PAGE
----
Sunday, 13 February 2011

Take VAT - or, where tax justice goes horribly wrong

A new "UK Uncut-esque" action group, calling itself Take VAT, has recently emerged. Where UK Uncut directs its action at tax dodgers, Take VAT has issue with the recent increase in VAT to 20%. However, almost immediately, it has taken entirely the wrong approach.

On Saturday, protesters from the group invaded Heathrow Airport, where they "ran around Terminal 3 ... ‘confiscating items’ such as luggage trolleys and toilet roll." In the first instance, this action was quite simply ridiculous, and the only impression it would have given to onlookers is that of a small bunch of students causing havoc. But it also shows that they have no idea how VAT works.

Take this quote from a spokesperson;
It is simply unfair that aviation pays no VAT. Why should one of the dirtiest and noisiest industries in the world get away scot-free when ordinary people are charged VAT on basic necessities like toilet rolls?
In the Guardian on Thursday, they further claimed that "the biggest companies are getting away with paying nothing" in VAT, and that "that avoidance is costing the public millions." This is simply wrong. It's true that there is more than a measure of unfairness about the tax, but that cannot be addressed by asking that more companies have to pay it.

Value added tax is paid by consumers, not retaillers. Occasionally, shops will offer customers a "VAT holiday," where they absorb the cost of budget increases themselves. But this is a short term gimmick, and ultimately all such increases are absorbed into the price paid by shoppers.

So, if we demand that the aviation industry pays the tax, we are actually demanding that the ordinary people who use its services do. If we complain about HMV and Tesco exploiting a legal loophole to sell CDs and DVDs cheaper, we are complaining about working class people having those goods at a lower price. And all the while the fundamental issue - that VAT has risen to 20% as part of a broader rise in the cost of living which makes it harder for all of us to get by - goes unchallenged.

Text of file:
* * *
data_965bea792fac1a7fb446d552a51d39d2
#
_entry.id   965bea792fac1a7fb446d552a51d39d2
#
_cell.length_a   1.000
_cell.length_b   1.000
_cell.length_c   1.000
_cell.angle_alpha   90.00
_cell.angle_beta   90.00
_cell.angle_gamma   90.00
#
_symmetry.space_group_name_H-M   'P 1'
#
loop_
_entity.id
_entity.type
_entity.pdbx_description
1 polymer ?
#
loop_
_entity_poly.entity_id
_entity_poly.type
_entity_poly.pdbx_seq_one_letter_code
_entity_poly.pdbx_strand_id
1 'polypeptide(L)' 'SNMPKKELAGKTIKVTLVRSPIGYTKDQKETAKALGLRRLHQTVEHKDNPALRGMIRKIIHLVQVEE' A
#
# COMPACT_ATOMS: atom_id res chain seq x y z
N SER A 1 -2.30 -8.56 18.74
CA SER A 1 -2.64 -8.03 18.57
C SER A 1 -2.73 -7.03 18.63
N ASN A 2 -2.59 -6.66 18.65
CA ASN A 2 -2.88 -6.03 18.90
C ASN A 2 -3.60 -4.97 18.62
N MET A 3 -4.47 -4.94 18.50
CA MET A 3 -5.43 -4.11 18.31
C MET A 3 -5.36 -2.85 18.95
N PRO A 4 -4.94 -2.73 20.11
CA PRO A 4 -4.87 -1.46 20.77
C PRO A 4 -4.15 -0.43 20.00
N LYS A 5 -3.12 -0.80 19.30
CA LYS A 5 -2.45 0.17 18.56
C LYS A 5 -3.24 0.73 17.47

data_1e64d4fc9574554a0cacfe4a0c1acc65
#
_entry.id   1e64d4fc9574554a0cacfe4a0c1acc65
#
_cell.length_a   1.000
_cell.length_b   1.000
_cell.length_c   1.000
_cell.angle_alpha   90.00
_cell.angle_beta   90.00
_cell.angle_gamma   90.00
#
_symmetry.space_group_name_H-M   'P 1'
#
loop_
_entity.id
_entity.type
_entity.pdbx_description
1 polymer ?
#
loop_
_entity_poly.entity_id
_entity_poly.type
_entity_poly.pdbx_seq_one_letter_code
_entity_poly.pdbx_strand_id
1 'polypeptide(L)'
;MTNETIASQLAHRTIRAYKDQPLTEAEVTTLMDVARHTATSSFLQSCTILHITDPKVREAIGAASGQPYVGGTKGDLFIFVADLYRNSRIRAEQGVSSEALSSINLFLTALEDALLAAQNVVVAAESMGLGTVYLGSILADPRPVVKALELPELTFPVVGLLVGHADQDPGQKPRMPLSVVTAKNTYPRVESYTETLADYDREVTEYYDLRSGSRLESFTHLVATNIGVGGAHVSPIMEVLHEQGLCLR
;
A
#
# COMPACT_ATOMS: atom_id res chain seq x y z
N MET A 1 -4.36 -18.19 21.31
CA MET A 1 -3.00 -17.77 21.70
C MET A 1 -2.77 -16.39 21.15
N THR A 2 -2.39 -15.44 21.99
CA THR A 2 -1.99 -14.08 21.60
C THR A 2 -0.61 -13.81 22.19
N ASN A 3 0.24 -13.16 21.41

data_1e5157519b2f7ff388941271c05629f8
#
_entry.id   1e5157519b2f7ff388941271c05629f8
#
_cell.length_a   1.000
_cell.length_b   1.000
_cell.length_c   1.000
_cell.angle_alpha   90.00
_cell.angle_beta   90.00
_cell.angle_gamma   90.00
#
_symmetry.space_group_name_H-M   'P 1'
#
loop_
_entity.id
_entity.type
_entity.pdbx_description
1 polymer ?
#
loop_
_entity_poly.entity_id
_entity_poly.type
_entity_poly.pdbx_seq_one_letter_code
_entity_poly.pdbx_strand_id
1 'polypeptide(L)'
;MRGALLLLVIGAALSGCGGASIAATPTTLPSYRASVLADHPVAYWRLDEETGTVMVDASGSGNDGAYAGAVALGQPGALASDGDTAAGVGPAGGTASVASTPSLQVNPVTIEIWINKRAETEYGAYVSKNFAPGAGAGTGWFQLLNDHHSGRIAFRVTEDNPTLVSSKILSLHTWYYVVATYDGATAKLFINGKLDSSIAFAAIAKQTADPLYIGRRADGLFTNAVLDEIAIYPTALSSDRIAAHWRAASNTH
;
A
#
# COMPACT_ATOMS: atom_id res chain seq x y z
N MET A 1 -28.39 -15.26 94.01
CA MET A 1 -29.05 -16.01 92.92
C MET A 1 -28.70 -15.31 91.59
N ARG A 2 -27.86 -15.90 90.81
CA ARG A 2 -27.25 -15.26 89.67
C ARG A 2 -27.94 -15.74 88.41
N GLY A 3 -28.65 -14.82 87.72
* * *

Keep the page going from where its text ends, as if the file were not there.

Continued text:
Even PCS, whose Tax Justice campaign inspired UK Uncut and the message that "there is an alternative" to public sector cuts, states that Tax Justice "mean[s] higher income tax rates for the richest and cutting regressive taxes like VAT and council tax."

PCS argue that closing the £120bn "tax gap," between the taxes due and those collected, would save far more money than the present austerity measures. They argue for investment in jobs over cuts, and for scrapping real waste such as the Trident nuclear missile programme and the war in Afghanistan, which together cost around £4.1bn every year.

On the other hand, all that Take VAT are arguing for - perhaps inadvertently - is the cost of the VAT increase (which goes hand-in-hand with public service cuts) to be borne by ordinary people. Not only is this an argument the public won't sympathise with, it is one that shouldn't be made.